TENS of thousands of innocent people in Indian occupied Kashmir (IoK) have been subjected to torture in the past three decades, according to a report released on Monday by two prominent human rights groups – the Association of Parents of Disappeared Persons and the Jammu Kashmir Coalition of Civil Society (JKCCS) – which called for a UN investigation. Kashmiris in the IoK have been systematically tortured by the Indian state to curb dissent, said the report titled “Torture: Indian State’s Instrument of Control in Indian Administered Jammu and Kashmir”. The report said that 432 individuals were interviewed who had been subjected to water-boarding, beatings with iron rods and leather belts and electric shocks to the genitals. It added that the institutions of the state like legislature, executive, judiciary and armed forces use torture in a systematic and institutional manner.
The 560-page report, researched for a decade, recommends that an investigation be led by the UN Office of the High Commissioner for Human Rights. It also urges India to ratify the UN Convention against torture and also allow global rights groups unhindered access to occupied Kashmir. Last year, the UN in its first report on Kashmir had called for an independent international investigation into reports of rights violations like rape, torture and extrajudicial killings in the region focusing mainly on serious human rights violations in the region from July 2016 to April 2018. “In responding to demonstrations that started in 2016, Indian security forces used excessive force that led to unlawful killings and a very high number of injuries,” the report said. UNCHR Zeid Ra’ad Al Hussein, had in a statement called for a Commission of Inquiry by the Human Rights Council into all violations before opening the session in Geneva.
Juan E Mendz, former UN special rapporteur on torture, said the report would help draw attention to the need to express concern about India’s human rights record. “For the worldwide struggle against torture, this report will constitute a landmark,” Mendz, who teaches human rights law at American University in Washington, wrote in the prologue of the report. “I am convinced that a report, when it is as rigorous, evidence-based and persuasive as this one is, constitutes a building block toward public awareness of the tragedy of torture.” The JKCCS has written scathing reports in the past about the brutality by some of the hundreds of thousands of Indian troops stationed in the region and highlighted the widespread powers granted to them. However such reports including a UN report failed to move international community for action against India for committing atrocities on the people of Kashmir.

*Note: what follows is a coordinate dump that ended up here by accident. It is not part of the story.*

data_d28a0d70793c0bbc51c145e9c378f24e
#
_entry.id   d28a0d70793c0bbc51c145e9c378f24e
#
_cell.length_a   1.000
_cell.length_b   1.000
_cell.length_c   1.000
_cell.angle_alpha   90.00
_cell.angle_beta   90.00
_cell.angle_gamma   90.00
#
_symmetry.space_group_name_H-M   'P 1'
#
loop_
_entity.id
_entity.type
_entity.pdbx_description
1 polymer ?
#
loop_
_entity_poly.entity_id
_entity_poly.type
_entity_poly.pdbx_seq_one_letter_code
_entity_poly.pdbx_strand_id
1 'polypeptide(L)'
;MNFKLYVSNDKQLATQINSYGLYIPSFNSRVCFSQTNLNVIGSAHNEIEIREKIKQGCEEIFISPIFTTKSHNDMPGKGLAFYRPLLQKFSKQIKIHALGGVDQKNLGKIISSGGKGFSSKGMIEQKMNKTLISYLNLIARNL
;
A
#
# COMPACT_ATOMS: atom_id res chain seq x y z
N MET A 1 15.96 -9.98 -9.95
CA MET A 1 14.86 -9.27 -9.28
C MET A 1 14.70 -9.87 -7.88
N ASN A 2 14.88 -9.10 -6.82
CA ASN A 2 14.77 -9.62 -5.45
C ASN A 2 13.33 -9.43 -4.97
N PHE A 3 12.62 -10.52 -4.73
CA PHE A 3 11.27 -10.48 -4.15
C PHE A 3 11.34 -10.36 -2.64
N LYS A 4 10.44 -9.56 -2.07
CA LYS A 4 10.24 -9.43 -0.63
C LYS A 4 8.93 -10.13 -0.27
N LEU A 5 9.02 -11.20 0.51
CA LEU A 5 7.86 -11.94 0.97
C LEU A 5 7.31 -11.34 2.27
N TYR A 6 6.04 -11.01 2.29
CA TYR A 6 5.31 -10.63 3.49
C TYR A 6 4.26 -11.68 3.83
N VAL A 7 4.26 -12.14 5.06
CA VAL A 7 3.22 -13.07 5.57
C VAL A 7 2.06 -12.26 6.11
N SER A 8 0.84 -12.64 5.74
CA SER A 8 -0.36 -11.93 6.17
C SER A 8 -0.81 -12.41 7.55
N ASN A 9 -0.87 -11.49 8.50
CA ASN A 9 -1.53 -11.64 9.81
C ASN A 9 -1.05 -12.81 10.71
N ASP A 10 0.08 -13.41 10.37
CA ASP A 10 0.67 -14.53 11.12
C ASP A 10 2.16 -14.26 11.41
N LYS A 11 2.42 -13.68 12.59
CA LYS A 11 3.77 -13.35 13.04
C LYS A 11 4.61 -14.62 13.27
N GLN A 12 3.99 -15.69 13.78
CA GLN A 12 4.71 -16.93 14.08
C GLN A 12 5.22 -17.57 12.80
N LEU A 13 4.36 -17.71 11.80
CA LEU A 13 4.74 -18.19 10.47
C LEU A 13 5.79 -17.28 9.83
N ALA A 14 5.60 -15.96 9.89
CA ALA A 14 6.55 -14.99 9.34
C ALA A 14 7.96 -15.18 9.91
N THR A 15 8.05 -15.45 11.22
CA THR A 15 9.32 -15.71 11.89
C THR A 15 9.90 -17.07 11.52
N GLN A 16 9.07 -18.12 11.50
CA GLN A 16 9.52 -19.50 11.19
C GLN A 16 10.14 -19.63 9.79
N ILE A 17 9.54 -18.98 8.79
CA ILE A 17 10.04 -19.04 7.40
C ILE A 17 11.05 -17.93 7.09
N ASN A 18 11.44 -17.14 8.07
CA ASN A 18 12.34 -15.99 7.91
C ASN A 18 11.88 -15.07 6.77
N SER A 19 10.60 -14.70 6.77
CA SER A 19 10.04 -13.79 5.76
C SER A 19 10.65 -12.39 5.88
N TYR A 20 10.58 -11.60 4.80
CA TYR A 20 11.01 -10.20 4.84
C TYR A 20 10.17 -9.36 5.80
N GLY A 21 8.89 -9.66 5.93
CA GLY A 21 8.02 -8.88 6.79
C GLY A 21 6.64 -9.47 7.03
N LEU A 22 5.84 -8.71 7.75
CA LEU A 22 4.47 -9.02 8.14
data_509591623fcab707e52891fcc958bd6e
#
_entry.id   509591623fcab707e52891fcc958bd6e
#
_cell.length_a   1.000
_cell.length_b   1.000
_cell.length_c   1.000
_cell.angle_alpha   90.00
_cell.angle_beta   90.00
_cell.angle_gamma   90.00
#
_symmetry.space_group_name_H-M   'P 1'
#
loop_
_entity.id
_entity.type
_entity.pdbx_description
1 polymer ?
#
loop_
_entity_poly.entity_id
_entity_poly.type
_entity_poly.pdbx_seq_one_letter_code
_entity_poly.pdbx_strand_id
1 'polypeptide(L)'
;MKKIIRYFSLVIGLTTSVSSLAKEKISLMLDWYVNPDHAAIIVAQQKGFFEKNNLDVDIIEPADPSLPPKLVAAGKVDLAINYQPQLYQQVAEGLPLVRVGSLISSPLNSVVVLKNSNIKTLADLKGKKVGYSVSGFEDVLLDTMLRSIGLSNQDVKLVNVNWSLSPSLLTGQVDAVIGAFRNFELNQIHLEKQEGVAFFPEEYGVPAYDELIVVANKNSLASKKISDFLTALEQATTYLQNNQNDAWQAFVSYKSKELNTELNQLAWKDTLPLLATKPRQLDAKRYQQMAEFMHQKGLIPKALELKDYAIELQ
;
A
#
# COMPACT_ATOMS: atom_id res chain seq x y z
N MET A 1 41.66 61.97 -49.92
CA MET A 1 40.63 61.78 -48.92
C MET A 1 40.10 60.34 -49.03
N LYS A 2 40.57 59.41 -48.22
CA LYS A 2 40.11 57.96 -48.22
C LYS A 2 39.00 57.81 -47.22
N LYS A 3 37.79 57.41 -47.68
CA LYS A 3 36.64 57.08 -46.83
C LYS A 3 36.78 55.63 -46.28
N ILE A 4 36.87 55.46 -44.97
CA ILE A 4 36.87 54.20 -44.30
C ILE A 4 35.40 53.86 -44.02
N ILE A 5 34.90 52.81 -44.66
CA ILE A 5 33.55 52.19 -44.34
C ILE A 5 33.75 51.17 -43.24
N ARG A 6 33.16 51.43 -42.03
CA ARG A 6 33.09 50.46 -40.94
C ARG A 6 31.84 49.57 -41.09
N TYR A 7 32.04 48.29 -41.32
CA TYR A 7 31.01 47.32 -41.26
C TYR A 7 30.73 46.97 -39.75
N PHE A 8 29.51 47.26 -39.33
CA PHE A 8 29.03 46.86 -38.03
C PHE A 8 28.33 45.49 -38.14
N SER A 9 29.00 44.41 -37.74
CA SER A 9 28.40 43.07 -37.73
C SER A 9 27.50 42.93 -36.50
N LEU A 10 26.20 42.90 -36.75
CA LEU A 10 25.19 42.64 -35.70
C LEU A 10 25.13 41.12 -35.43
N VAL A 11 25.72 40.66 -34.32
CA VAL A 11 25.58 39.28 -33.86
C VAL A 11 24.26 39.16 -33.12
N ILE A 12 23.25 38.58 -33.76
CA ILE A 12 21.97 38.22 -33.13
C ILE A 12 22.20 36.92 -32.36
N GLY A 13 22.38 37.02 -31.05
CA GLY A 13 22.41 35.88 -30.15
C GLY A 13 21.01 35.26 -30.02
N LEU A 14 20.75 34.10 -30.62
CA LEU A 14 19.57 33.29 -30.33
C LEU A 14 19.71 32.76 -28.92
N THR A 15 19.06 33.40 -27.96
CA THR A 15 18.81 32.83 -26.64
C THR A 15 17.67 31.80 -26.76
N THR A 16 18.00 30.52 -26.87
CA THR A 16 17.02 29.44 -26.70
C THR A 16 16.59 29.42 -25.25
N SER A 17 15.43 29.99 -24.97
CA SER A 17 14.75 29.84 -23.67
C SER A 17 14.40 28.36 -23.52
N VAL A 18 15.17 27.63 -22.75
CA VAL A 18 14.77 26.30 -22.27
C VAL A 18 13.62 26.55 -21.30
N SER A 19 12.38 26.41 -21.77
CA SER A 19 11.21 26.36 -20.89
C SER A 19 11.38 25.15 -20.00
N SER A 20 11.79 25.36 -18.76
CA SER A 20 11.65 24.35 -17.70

In 2016, the then United Nations Secretary-General Ban Ki-moon had condemned the ongoing killings in Indian-occupied Kashmir and urged India and Pakistan to settle Kashmir and other outstanding issues through dialogue. He had issued the statement after residents of the Kashmir Valley had endured their 40th consecutive day of a strict curfew during which schools, businesses, public transport and all normal life had been shut down after uprising by the July killing of a prominent Kashmiri freedom fighter Burhan Wani. Since 1989 more than 90000 Kashmiris have been martyred, and hundreds of thousands have been injured. The catastrophe is big enough to move any conscious human being, but unfortunately the apathy and insensitivity of international community has emboldened India to perpetrate atrocities on the people of Kashmir, as Indian forces’ murder, rape and fake encounters have turned Kashmir into a hell that would stretch Dante’s imagination.
Not that international community is unaware of repression and heinous crimes in Indian Occupied Kashmir (IoK); it is rather the vested interest of western governments to remain mute just to please India. It is unfortunate that seven decades have elapsed but international community shows apathy and indifference towards sufferings of Kashmiris and do not impress upon India to implement the United Nations Security Council Resolutions that bestowed on Kashmiris the right to self-determination. Even those countries that had in the past supported Pakistan’s genuine stance now suggest that India and Pakistan should resolve the Kashmir dispute through bilateral negotiations, knowing full well that many rounds of dialogue have taken place including the stalled composite dialogue, but to no avail. India takes the plea that according to Tashkant Declaration and Simla Accord both countries are obliged to resolve the issues through bilateral negotiations.
Whenever India faced criticism for acts of barbarism by its armed forces, India started talking about resolving the Kashmir issue through bilateral negotiations on the basis of Simla Accord. However, one should not ignore the fact that Article 103 of Chapter XVI of the UN Charter clearly states: “In the event of a conflict between the obligations of the members of the United Nations under the present Charter and any other international agreement, their obligation under the present charter shall prevail”. The Congress leaders had often expressed willingness to discuss all issues or disputes with Pakistan including Kashmir, but when pressed for meaningful dialogue to resolve Kashmir dispute, they said Kashmir was an integral part of India. Today, Kashmir stands as a potential nuclear flashpoint which could consume the life of millions of people in an instant. To avert a major disaster, there must be a serious, result-oriented and time-bound process of dialogue between the leadership of India and Pakistan, and of Jammu and Kashmir.
—The writer is a senior journalist based in Lahore.